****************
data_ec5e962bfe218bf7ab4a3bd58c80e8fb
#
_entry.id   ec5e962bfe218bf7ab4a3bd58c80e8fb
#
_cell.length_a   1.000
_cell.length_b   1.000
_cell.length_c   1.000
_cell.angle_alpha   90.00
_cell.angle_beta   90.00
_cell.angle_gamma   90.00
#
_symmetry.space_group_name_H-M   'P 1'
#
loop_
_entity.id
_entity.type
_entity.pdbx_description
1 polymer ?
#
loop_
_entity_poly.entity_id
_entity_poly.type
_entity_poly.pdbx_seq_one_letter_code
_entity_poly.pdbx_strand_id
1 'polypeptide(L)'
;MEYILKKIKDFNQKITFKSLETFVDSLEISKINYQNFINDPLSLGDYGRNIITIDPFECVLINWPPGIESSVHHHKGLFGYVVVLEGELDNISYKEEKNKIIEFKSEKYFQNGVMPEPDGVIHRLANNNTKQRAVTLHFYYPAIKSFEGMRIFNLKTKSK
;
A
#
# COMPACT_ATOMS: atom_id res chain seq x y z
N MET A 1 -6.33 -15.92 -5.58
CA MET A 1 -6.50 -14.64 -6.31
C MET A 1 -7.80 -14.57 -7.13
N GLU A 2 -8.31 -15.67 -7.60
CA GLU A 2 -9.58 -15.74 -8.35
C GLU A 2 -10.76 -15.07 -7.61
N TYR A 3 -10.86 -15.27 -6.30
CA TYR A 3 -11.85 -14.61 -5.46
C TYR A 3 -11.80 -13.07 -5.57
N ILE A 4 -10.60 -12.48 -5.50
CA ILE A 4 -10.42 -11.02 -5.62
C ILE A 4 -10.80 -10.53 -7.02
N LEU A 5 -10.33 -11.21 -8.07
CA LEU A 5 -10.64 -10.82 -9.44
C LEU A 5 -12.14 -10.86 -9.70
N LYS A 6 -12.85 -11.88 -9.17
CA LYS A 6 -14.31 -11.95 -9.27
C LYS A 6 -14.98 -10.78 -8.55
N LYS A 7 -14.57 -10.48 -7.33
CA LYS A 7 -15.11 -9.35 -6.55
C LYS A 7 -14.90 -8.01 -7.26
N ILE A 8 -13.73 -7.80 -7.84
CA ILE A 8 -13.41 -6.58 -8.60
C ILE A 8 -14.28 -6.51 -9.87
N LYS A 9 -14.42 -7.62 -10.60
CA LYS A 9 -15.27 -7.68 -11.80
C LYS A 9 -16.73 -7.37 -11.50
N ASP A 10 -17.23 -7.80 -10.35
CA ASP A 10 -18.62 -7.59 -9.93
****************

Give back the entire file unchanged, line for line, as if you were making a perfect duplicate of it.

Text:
data_ec5e962bfe218bf7ab4a3bd58c80e8fb
#
_entry.id   ec5e962bfe218bf7ab4a3bd58c80e8fb
#
_cell.length_a   1.000
_cell.length_b   1.000
_cell.length_c   1.000
_cell.angle_alpha   90.00
_cell.angle_beta   90.00
_cell.angle_gamma   90.00
#
_symmetry.space_group_name_H-M   'P 1'
#
loop_
_entity.id
_entity.type
_entity.pdbx_description
1 polymer ?
#
loop_
_entity_poly.entity_id
_entity_poly.type
_entity_poly.pdbx_seq_one_letter_code
_entity_poly.pdbx_strand_id
1 'polypeptide(L)'
;MEYILKKIKDFNQKITFKSLETFVDSLEISKINYQNFINDPLSLGDYGRNIITIDPFECVLINWPPGIESSVHHHKGLFGYVVVLEGELDNISYKEEKNKIIEFKSEKYFQNGVMPEPDGVIHRLANNNTKQRAVTLHFYYPAIKSFEGMRIFNLKTKSK
;
A
#
# COMPACT_ATOMS: atom_id res chain seq x y z
N MET A 1 -6.33 -15.92 -5.58
CA MET A 1 -6.50 -14.64 -6.31
C MET A 1 -7.80 -14.57 -7.13
N GLU A 2 -8.31 -15.67 -7.60
CA GLU A 2 -9.58 -15.74 -8.35
C GLU A 2 -10.76 -15.07 -7.61
N TYR A 3 -10.86 -15.27 -6.30
CA TYR A 3 -11.85 -14.61 -5.46
C TYR A 3 -11.80 -13.07 -5.57
N ILE A 4 -10.60 -12.48 -5.50
CA ILE A 4 -10.42 -11.02 -5.62
C ILE A 4 -10.80 -10.53 -7.02
N LEU A 5 -10.33 -11.21 -8.07
CA LEU A 5 -10.64 -10.82 -9.44
C LEU A 5 -12.14 -10.86 -9.70
N LYS A 6 -12.85 -11.88 -9.17
CA LYS A 6 -14.31 -11.95 -9.27
C LYS A 6 -14.98 -10.78 -8.55
N LYS A 7 -14.57 -10.48 -7.33
CA LYS A 7 -15.11 -9.35 -6.55
C LYS A 7 -14.90 -8.01 -7.26
N ILE A 8 -13.73 -7.80 -7.84
CA ILE A 8 -13.41 -6.58 -8.60
C ILE A 8 -14.28 -6.51 -9.87
N LYS A 9 -14.42 -7.62 -10.60
CA LYS A 9 -15.27 -7.68 -11.80
C LYS A 9 -16.73 -7.37 -11.50
N ASP A 10 -17.23 -7.80 -10.35
CA ASP A 10 -18.62 -7.59 -9.93